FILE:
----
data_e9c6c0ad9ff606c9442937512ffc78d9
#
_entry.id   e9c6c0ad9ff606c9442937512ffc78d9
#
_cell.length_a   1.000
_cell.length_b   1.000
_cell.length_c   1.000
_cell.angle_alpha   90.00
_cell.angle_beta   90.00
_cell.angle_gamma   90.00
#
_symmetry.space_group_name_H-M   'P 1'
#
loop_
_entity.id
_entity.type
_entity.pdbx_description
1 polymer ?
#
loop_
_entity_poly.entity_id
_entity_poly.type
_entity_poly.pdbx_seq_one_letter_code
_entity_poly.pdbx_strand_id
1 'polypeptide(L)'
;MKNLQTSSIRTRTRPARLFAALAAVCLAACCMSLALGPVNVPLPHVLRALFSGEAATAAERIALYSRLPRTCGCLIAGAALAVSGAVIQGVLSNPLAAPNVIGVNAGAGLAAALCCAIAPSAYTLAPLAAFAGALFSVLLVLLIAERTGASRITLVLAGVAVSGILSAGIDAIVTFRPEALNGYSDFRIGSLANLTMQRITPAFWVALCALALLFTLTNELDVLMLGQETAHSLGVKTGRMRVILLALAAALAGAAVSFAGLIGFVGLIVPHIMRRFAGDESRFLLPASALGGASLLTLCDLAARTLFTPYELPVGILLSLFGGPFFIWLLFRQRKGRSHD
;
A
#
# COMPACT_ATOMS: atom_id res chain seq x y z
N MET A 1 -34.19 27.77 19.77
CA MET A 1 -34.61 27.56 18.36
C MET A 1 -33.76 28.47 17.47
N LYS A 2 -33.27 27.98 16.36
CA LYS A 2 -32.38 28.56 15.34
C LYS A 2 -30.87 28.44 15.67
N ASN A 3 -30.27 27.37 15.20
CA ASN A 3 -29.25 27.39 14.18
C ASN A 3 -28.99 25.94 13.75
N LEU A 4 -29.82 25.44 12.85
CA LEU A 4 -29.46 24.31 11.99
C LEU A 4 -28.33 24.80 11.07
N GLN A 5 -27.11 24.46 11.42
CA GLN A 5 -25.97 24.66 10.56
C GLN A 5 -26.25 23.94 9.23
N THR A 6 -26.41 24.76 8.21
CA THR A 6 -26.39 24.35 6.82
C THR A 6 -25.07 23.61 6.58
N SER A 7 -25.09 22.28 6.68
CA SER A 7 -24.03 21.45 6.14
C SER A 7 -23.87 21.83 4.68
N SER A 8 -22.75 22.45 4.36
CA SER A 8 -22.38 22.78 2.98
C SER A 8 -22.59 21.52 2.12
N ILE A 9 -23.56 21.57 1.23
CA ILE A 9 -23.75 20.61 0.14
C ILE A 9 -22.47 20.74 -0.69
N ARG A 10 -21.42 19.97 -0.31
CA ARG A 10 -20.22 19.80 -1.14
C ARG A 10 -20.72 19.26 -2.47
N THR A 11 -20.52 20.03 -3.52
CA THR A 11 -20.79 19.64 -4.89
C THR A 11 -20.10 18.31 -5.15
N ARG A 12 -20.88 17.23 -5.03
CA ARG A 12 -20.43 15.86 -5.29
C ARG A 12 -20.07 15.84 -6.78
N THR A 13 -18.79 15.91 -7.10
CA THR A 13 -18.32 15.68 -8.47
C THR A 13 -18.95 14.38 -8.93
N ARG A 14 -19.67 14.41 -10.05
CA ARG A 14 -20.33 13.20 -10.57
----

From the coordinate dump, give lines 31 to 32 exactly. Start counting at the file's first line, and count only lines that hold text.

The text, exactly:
N MET A 1 -34.19 27.77 19.77
CA MET A 1 -34.61 27.56 18.36